Some cultures celebrate the Twelve Days of Christmas. Many people may think of those twelve days as the time leading up to the holiday. On the contrary, it is actually the 12 days after Christmas. It begins on Christmas day and ends on Jan. 6. This holiday time concludes with a Twelfth Night celebration on the night of Jan. 5, and fully ends on Epiphany, King's Day or El Dia de Los Reyes, which is held the next day. This day might bring on another feast, more gifts and/or a time to take down the Christmas tree and any remaining holiday decorations. For some, it was considered bad luck to leave any decorations up past this day.
My kids never liked that Christmas was over in one short day. I would remind them it was just beginning actually, and that they should consider this time from now through New Year's Day part of the celebration. They get to relax and enjoy their gifts, they are home from school, the decor is still up. This helped them a lot and my daughter now looks forward to this time and makes a point to remind us all at the end of the day that Christmas is not over.
Of course I am talking about Christmas because that is my own tradition. However, you might not celebrate Christmas, and you might celebrate Hanukkah, Solstice, Yule, Kwaanza or another holiday, or maybe you don't celebrate any holiday at all. It is still a perfect time of year for regrouping your thoughts, spending some time with family or just preparing for the new year ahead.
The only rules that we have are that we are not to feel obligated to do anything. We can pick something fun to do, or just rest. Maybe one year I will send out New Year cards, or bake for New Year's Eve instead of baking for Christmas. How about making that gingerbread house or those crafts that are still sitting here? I think playing air hockey or ping pong on our new game table with my daughter for hours on end sounds like a good idea. Later, I will curl up with that good book I haven't had time to read. How about going somewhere for a hike. If you have a clear day there is no where more beautiful than Point Lobos in Carmel, maybe Pinnacles near Soledad or a sunset at Rio Del Mar. We have such beautiful winter days here, many are sprinkled with warm sunshine, green grass, soft sand and a hint of spring. It is a great time to grab your camera and capture some of it too. In fact, I included some January nature photos of my own from a few years ago. Oh yes, the possibilities are endless, but none of them are obligations. What better gift could we give ourselves in our busy lives?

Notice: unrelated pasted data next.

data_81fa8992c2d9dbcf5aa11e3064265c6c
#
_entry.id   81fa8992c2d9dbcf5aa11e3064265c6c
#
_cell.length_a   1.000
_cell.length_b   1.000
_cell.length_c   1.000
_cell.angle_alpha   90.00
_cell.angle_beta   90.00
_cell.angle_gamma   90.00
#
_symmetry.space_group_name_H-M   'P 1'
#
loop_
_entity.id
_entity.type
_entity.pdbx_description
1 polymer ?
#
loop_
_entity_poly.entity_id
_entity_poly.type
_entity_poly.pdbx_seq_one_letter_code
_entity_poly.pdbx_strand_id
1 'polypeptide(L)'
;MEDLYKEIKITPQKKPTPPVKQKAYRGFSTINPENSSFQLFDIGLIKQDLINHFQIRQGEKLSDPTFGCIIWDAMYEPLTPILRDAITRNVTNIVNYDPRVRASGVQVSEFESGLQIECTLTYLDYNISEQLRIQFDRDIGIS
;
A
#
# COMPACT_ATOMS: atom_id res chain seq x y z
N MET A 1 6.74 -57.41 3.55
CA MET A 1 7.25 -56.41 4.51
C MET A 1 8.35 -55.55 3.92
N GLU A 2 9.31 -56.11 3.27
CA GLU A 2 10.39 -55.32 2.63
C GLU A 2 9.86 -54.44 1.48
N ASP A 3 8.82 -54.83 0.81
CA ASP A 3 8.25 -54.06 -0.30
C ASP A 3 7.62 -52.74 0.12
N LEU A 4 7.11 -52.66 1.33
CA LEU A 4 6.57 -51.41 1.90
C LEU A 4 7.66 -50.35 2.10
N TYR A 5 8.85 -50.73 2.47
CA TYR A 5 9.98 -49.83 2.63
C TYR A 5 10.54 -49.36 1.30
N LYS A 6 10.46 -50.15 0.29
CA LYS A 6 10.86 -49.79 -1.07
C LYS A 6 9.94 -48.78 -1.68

Well now, where did I put that book I have been too tired to read? What else will I do today? Maybe go find some sunshine and a beautiful sunset to enjoy. Maybe nothing. This is really what it is all about. A great reminder that the best things in life are usually the simplest.
Some people celebrate the end of the Twelve days with King Cake or Rosca de Reyes. Next week, I will share a little background of what I know about these celebrations, as well as a recipe for a King cake that we like to make in our family.
I am hoping to hear from readers about your own traditions as well. Enjoy and Happy New Year to you all!